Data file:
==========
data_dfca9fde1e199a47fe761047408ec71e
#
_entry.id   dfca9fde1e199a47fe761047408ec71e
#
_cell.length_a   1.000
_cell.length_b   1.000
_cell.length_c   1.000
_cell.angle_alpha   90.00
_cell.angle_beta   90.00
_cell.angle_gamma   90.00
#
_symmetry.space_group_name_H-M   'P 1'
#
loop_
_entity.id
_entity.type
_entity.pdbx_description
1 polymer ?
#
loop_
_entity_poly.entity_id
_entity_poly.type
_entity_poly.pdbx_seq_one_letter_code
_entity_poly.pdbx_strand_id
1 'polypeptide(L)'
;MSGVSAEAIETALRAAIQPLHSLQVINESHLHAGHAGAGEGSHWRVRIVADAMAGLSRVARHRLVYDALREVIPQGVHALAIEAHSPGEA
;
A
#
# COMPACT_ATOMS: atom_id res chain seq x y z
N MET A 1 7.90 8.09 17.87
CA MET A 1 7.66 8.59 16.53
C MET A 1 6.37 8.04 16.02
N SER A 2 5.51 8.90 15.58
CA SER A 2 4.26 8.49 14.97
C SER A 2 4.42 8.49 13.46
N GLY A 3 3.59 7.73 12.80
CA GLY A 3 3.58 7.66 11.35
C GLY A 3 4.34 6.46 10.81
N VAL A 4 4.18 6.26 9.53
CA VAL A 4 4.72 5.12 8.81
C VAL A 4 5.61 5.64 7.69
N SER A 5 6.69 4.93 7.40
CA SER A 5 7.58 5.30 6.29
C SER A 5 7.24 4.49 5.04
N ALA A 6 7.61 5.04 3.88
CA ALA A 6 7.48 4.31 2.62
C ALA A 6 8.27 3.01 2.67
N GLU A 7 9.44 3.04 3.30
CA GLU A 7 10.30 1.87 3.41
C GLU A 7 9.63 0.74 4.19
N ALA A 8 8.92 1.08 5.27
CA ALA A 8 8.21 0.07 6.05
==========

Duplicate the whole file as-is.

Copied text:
data_dfca9fde1e199a47fe761047408ec71e
#
_entry.id   dfca9fde1e199a47fe761047408ec71e
#
_cell.length_a   1.000
_cell.length_b   1.000
_cell.length_c   1.000
_cell.angle_alpha   90.00
_cell.angle_beta   90.00
_cell.angle_gamma   90.00
#
_symmetry.space_group_name_H-M   'P 1'
#
loop_
_entity.id
_entity.type
_entity.pdbx_description
1 polymer ?
#
loop_
_entity_poly.entity_id
_entity_poly.type
_entity_poly.pdbx_seq_one_letter_code
_entity_poly.pdbx_strand_id
1 'polypeptide(L)'
;MSGVSAEAIETALRAAIQPLHSLQVINESHLHAGHAGAGEGSHWRVRIVADAMAGLSRVARHRLVYDALREVIPQGVHALAIEAHSPGEA
;
A
#
# COMPACT_ATOMS: atom_id res chain seq x y z
N MET A 1 7.90 8.09 17.87
CA MET A 1 7.66 8.59 16.53
C MET A 1 6.37 8.04 16.02
N SER A 2 5.51 8.90 15.58
CA SER A 2 4.26 8.49 14.97
C SER A 2 4.42 8.49 13.46
N GLY A 3 3.59 7.73 12.80
CA GLY A 3 3.58 7.66 11.35
C GLY A 3 4.34 6.46 10.81
N VAL A 4 4.18 6.26 9.53
CA VAL A 4 4.72 5.12 8.81
C VAL A 4 5.61 5.64 7.69
N SER A 5 6.69 4.93 7.40
CA SER A 5 7.58 5.30 6.29
C SER A 5 7.24 4.49 5.04
N ALA A 6 7.61 5.04 3.88
CA ALA A 6 7.48 4.31 2.62
C ALA A 6 8.27 3.01 2.67
N GLU A 7 9.44 3.04 3.30
CA GLU A 7 10.30 1.87 3.41
C GLU A 7 9.63 0.74 4.19
N ALA A 8 8.92 1.08 5.27
CA ALA A 8 8.21 0.07 6.05